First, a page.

Are you on the hunt for cosy reading corner classroom ideas? Take a look at our tips for furnishing your reading corner to stand the test of time:

KS1 Reading Corners (5–7)



At Key Stage 1 (years one to three), children will have entered primary school and will tackle the core subjects of English, maths, and science; history, geography, IT and design, design, art, music, and PE. Under the national curriculum requirements, all students must take a phonics exam in year one.

At this stage, the development of fine motor skills continues as children gain further control over their own dexterity and hand-eye coordination. Students will be learning to handwrite, write complete sentences, count and understand ideas of addition and subtraction, and observational skills, including data collection, classification, and identification. 

Reading corner KS1 ideas begin to incorporate more individual learning, reading, and activity time. Students might also be expected to pair off to work on tasks, and it’s helpful if the reading corner can accommodate this. Furniture like these two-seater oval pod bean bags and this junior-sized corner seat with cushions can help to facilitate pair or group learning.

A reading corner display KS1 students will react well to should pique their interest in topics they’re currently learning. Cover your wall space with posters and displays that celebrate any topics covered in lessons. Alternatively, you could be more subtle and work them into your reading corner backdrop. Try working some secret fairytale tropes into your display and see if your students notice.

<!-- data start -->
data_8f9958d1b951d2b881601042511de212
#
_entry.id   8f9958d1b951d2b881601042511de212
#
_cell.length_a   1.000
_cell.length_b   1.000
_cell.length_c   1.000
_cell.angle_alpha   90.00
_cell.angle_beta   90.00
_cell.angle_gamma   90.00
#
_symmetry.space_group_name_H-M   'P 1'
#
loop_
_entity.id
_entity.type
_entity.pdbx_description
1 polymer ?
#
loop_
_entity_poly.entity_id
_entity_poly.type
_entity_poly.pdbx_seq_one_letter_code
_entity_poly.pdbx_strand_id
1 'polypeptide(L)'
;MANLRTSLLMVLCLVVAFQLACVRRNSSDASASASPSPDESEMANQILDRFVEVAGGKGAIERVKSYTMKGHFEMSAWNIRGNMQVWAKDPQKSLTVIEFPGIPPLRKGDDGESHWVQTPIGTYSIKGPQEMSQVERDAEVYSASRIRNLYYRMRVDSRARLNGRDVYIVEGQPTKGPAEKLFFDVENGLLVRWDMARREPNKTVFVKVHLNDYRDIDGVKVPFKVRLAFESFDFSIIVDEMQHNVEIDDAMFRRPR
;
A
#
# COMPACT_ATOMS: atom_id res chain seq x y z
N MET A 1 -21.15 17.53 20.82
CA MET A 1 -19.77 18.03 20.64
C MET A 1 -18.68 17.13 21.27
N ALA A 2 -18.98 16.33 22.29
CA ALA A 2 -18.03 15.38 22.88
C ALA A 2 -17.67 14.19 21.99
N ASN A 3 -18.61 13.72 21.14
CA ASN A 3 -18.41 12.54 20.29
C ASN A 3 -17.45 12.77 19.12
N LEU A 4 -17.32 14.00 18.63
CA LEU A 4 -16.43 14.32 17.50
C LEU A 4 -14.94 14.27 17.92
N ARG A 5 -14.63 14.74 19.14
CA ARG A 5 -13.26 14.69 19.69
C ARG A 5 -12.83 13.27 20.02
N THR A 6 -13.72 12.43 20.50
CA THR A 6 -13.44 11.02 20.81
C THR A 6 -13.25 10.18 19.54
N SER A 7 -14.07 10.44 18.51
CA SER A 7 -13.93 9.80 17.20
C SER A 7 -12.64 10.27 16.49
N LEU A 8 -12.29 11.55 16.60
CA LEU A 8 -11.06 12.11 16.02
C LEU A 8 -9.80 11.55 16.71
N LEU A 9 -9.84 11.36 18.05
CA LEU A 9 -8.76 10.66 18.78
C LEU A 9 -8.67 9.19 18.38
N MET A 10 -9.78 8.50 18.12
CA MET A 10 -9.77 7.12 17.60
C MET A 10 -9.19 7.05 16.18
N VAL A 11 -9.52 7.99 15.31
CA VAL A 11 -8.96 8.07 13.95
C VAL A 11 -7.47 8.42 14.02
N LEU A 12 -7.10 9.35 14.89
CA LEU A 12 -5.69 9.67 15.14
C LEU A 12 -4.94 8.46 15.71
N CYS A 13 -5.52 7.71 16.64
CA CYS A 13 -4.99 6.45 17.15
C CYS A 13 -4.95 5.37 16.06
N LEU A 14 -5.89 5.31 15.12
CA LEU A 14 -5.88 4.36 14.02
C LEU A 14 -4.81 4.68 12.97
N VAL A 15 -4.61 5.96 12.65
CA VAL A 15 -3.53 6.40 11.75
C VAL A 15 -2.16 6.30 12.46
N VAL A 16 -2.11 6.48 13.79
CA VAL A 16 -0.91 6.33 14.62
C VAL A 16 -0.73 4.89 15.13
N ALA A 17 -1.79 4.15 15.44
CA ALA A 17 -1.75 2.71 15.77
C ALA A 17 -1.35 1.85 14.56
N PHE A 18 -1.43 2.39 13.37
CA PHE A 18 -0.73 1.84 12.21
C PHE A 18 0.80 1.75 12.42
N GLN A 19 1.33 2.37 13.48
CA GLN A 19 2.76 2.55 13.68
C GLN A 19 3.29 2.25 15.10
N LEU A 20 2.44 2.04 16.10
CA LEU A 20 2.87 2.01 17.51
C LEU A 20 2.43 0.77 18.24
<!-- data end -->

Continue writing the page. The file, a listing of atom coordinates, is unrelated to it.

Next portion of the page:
We offer a range of KS1-appropriate reading corner posters. Here are some ideas:

KS2 Reading Corners (7–11)



Key Stage 2 is the more extended period of a child’s primary school experience, spanning from age seven to 11 at which point they enter secondary school. Children will be fine-tuning the skills they embarked upon in KS1, grasping more complex concepts of literature and expressing well-formed ideas clearly through writing. Students will also be able to tackle long division and multiplication, and in science will be able to understand abstract concepts.

Year 1 to year 3 reading corner ideas might focus on individual learning, as at this stage, children are quite capable and willing to get on with individual learning, and learning autonomy should be promoted. Consider investing in some bean bag chairs with back and next support to help kids maintain good posture when using the space. This will help them to concentrate for extended periods.

Reading corner ideas for KS2 might also include input from your students. Ask them to help you build out the corner and decorate it. Group work like this encourages the students to maintain a sense of ownership and respect for the space.

This engagement extends to your reading corner display for KS2. You could devise a display that the students contribute to over time, such as a discovery tree. Create the bare tree shape on your display wall and cut out green leaves from paper or card. Keep them in a box in the reading corner and let the students know that they can add to the tree by writing on the leaves and sticking them on. For example, the students could add to the tree every time they learn something new from a book.

Reading corner KS2 ideas should also support any learning happening in class at that time. Reading corner posters KS2 kids love might incorporate vibrant illustrations, diagrams, and photos. Take a look at some of our favourite posters for KS2

Reading corners